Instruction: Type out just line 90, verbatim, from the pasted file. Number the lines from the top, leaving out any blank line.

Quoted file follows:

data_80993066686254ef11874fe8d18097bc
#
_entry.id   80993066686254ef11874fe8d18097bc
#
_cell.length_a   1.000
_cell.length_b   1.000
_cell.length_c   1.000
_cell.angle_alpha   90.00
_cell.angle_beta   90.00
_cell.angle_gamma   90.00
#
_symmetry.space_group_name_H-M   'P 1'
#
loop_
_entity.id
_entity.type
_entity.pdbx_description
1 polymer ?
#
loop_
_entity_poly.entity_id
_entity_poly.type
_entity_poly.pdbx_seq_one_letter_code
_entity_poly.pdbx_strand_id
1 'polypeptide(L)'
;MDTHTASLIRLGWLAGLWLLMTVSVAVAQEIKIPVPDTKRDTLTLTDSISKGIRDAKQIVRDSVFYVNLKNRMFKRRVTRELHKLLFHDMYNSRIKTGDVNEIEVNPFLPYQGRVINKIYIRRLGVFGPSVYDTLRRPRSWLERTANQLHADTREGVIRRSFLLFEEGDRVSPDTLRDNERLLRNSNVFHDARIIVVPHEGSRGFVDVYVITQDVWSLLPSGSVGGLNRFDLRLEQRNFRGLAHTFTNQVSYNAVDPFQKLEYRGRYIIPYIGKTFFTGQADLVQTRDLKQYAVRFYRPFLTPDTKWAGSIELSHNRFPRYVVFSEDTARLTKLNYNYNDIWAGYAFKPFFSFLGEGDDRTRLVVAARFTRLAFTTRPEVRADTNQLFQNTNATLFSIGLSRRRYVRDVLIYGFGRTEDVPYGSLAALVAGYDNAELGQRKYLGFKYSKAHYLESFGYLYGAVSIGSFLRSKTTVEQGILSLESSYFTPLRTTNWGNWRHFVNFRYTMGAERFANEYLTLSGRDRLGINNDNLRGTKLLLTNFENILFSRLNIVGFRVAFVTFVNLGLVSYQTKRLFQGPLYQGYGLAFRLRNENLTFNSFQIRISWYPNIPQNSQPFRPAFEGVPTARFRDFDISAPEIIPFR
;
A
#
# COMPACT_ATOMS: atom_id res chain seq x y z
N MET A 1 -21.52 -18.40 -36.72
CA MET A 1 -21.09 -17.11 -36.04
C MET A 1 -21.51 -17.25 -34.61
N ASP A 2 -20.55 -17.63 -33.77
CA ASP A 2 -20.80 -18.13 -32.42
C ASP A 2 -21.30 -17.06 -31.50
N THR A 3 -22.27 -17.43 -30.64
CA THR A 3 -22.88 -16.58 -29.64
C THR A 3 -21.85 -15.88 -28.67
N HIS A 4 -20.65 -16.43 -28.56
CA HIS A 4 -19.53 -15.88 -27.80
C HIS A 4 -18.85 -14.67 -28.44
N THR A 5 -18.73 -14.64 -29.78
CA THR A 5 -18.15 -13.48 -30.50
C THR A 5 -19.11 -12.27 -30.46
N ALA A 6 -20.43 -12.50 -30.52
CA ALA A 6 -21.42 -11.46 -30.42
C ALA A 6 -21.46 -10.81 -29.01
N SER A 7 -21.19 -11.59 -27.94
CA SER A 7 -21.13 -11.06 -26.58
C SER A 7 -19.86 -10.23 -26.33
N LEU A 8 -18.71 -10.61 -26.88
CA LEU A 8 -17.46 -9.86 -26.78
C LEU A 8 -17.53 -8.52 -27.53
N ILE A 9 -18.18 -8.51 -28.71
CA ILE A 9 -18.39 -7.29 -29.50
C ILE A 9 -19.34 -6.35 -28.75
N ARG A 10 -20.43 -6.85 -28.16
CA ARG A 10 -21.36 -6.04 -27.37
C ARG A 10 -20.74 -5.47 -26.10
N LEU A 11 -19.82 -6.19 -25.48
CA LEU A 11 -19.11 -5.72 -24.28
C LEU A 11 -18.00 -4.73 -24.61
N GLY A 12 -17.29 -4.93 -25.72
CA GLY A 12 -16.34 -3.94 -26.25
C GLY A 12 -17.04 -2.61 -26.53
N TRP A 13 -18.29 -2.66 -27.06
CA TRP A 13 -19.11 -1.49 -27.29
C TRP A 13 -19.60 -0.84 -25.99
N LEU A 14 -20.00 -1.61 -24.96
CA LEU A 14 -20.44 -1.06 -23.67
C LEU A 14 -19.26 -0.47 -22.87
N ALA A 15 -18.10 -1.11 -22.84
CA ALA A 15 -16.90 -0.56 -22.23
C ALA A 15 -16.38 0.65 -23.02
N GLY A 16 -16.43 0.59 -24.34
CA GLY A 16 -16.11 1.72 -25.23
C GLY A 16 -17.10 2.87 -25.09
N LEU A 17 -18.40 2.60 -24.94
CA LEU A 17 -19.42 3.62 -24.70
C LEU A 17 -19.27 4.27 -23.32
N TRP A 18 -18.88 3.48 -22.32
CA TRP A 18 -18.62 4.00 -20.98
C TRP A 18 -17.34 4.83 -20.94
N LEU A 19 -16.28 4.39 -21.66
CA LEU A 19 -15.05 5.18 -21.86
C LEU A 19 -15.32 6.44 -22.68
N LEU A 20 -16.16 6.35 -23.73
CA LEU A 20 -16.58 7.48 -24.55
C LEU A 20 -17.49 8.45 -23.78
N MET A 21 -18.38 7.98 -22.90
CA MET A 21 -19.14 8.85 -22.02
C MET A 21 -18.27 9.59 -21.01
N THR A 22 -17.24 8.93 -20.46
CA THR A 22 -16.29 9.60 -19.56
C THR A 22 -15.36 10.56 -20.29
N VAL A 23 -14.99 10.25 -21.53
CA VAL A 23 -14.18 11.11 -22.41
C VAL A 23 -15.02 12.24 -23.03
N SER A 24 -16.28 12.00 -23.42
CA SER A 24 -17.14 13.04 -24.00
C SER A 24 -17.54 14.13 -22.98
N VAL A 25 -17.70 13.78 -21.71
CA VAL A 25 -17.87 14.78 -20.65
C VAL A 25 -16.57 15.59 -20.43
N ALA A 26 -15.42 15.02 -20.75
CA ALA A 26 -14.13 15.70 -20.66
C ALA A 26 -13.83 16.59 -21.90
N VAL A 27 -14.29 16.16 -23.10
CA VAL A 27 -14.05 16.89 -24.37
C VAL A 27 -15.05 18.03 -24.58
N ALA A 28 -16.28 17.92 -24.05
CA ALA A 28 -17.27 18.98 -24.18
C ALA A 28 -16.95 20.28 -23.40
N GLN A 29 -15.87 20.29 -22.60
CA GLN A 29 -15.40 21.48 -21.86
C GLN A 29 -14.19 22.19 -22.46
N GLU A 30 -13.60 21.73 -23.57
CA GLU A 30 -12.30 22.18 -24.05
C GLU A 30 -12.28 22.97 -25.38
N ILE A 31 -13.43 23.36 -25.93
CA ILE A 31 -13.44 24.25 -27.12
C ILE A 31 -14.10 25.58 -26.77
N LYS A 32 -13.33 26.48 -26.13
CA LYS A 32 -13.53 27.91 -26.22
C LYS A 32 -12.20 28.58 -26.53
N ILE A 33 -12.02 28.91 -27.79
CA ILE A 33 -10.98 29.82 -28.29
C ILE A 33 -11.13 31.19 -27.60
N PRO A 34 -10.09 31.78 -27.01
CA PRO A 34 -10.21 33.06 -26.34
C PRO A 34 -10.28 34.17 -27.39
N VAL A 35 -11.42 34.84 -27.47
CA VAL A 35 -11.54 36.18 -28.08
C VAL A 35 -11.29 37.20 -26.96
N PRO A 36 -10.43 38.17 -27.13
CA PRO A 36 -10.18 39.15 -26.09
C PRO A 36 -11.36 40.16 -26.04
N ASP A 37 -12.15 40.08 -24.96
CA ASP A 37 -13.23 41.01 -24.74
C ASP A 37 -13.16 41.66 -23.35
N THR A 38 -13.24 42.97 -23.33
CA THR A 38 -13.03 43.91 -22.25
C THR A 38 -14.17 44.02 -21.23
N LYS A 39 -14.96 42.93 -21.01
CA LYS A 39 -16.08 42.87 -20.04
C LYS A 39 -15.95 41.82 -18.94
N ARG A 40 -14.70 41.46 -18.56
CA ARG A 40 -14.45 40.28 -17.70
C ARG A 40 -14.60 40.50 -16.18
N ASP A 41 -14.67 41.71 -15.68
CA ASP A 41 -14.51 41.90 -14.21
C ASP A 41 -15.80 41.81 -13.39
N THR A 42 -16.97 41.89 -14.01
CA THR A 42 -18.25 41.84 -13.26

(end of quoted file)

C LEU A 20 -17.49 8.45 -23.78